Microsoft is planning to unveil a new workflow subsystem for its client and server operating systems that will become a foundation service available on the Windows platform. The tool will be demonstrated at its Professional Developers Conference this week.
The company will take the wraps off Windows Workflow Foundation, which will pull together a number of current workflow technologies spread throughout Windows products, including Windows Workflow Services (WWS, formerly called Windows Orchestration Engine).
The single technology will provide a common service for building workflow to support business process automation in places such as Office-based collaborative applications, composite Web services applications, Microsoft's business applications and the provisioning capabilities of Microsoft's identity management platform.
Critics, however, wonder what other products will be required to run Workflow Foundation and how open it will be, especially given that numerous vendors provide proprietary workflow engines for their Windows applications.
A major topic will be Vista, the client operating system first demonstrated at the Professional Developers Conference 2003, when it was called Longhorn and before some of its core features were removed.
"They need to tell everybody what Windows Vista is," an analyst with Jupiter Research, Joe Wilcox, said. "We know what it isn't because of all the things that were removed."
Added is Workflow Foundation, an operating system subsystem that joins Windows Presentation Foundation (formerly Avalon), which supports rich interfaces. Included is Windows Communications Foundation (formerly Indigo), middleware to support service-oriented applications. Both subsystems have been back-ported to XP and Server 2003, but it is not clear if Workflow Foundation will join them.
Microsoft briefly mentioned Workflow Foundation at its Business Summit last week, where it laid out the future of its business applications that were rebranded Microsoft Dynamics.
"What this means is somewhere in these products is a workflow engine so a developer can specify workflow associated with, say, processing an invoice and automate many of the manual steps a worker may have to do ad hoc today," lead analyst for IT products and strategies at independent research firm Directions on Microsoft, Chris Alliegro, said. "As far as the business applications go, Microsoft has talked about model-driven processes where there is some underlying workflow technology."
Microsoft's plan is to create a single workflow technology based on the operating system that is available platformwide. That plan, however, raises questions about implementation, according to some.
"Is Microsoft building this so it is open . . . and what are they doing to attract partners to it?" asked one Microsoft partner. "If you have Oracle apps, will those be able to use the Microsoft workflow engine? All the identity management tools have workflow built in. IBM, CA, Oracle and Novell use different workflow engines. We have gone from eliminating some redundant infrastructure like directories and now are going to have extra workflow infrastructure?"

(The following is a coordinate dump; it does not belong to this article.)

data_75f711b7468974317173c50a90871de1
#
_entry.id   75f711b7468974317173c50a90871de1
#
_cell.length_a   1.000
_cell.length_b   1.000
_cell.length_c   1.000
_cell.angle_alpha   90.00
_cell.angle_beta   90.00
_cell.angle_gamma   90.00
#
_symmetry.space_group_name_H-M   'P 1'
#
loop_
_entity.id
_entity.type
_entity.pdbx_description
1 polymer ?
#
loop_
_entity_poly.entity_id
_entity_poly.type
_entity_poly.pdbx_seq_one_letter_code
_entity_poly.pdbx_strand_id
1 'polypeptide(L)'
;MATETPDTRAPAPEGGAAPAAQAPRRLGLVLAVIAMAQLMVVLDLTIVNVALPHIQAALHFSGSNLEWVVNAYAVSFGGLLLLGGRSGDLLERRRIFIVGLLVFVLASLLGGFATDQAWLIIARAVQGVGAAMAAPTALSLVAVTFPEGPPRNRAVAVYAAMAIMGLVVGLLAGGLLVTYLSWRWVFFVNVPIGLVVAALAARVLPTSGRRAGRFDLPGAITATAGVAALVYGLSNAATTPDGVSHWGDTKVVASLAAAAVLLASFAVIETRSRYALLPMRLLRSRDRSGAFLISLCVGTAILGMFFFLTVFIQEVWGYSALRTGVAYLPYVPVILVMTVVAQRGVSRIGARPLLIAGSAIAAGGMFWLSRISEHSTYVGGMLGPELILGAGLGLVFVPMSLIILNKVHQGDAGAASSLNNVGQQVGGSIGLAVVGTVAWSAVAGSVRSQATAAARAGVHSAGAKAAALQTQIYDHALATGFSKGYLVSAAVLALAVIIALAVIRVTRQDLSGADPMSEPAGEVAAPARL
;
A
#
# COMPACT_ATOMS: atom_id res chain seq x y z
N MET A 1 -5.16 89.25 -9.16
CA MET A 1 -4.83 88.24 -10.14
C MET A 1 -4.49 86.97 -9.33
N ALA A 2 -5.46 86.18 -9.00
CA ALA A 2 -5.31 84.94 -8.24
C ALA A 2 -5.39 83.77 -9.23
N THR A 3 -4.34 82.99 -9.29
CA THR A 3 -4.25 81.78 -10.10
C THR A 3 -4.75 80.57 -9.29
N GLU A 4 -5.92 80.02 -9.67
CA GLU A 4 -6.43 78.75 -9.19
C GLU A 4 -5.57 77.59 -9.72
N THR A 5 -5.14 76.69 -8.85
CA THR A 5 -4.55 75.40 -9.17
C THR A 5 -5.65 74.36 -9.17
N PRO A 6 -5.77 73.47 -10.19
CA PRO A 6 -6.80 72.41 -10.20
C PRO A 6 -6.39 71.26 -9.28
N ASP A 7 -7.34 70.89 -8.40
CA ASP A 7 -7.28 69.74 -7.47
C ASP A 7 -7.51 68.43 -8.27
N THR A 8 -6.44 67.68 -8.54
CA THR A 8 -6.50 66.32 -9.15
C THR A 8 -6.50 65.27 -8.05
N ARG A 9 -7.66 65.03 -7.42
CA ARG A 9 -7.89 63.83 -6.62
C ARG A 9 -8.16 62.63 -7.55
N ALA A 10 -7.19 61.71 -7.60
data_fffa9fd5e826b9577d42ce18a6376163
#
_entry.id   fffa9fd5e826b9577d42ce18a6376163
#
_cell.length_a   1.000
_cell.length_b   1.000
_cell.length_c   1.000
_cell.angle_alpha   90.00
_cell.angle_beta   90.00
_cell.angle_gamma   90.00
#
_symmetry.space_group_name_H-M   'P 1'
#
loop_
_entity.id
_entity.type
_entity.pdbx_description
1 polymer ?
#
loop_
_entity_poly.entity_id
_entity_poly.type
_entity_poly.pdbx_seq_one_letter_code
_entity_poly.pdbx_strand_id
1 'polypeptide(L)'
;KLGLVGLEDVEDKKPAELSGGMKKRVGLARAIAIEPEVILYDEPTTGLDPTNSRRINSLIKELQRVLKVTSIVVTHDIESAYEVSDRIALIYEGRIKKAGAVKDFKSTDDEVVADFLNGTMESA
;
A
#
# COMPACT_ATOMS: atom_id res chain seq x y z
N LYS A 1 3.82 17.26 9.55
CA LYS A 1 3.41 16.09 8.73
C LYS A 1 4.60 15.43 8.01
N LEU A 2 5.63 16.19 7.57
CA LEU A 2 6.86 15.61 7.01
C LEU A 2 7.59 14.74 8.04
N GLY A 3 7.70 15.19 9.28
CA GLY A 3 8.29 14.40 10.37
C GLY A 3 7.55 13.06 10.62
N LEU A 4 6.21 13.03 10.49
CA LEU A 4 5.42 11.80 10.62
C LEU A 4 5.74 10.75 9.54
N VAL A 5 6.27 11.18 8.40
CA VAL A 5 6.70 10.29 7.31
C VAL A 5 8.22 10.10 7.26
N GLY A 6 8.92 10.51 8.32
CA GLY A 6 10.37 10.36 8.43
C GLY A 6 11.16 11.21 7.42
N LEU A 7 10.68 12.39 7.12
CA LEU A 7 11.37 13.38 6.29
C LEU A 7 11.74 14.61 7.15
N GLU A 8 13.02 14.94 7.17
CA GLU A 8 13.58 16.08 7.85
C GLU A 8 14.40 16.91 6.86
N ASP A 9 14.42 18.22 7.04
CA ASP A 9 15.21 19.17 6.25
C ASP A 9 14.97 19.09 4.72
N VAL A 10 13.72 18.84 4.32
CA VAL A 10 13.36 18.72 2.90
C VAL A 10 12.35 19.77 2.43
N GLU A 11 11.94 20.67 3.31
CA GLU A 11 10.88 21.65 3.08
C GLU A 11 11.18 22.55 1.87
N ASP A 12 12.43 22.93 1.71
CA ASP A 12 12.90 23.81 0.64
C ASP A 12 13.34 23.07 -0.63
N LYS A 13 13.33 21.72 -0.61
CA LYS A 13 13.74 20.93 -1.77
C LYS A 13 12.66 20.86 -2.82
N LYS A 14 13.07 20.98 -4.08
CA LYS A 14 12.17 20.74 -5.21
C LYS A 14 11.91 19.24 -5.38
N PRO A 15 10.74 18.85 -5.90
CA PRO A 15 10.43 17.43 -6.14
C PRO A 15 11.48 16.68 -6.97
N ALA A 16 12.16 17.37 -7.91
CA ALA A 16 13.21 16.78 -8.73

Today, Microsoft has several products with its own workflow technology that will give way to Workflow Foundation and that show some of the products the technology will require to run.
Microsoft is developing a version of Microsoft Identity Integration Server, code-named Gemini, that features integrated workflow based on WWS. Gemini, slated to ship in 2007, also will be built into the operating system, where it would sit alongside Workflow Foundation.
Gemini relies on SQL Server to store workflow data, such as the state of a workflow, and presumably Workflow Foundation would have the same requirements.
The WWS technology is also being used in BizTalk Server 2006, which went into beta in July and is a workflow orchestration engine.
BizTalk 2004 includes a technology called Human Workflow Services (HWS), which supports automated business processes that involve humans routing documents. HWS is included in BizTalk 2006 but is being phased out, sources say, in favour of Workflow Foundation.
In addition, Workflow Foundation would be used to tie together Web services to support specific business processes, such as filling an order, and would integrate with Communications Foundation, a type of enterprise service bus middleware to handle protocol translation and other services.
Office, which is the interface for Microsoft's collaboration platform, also will tap into Workflow Foundation to support collaborative applications, most notably those built around Windows SharePoint Services. The workflow could be used for tasks such as supporting the lifecycle of documents in online workspaces built around SharePoint, and Office servers that Microsoft is expected to introduce at Professional Developers Conference for applications such as Word and Excel.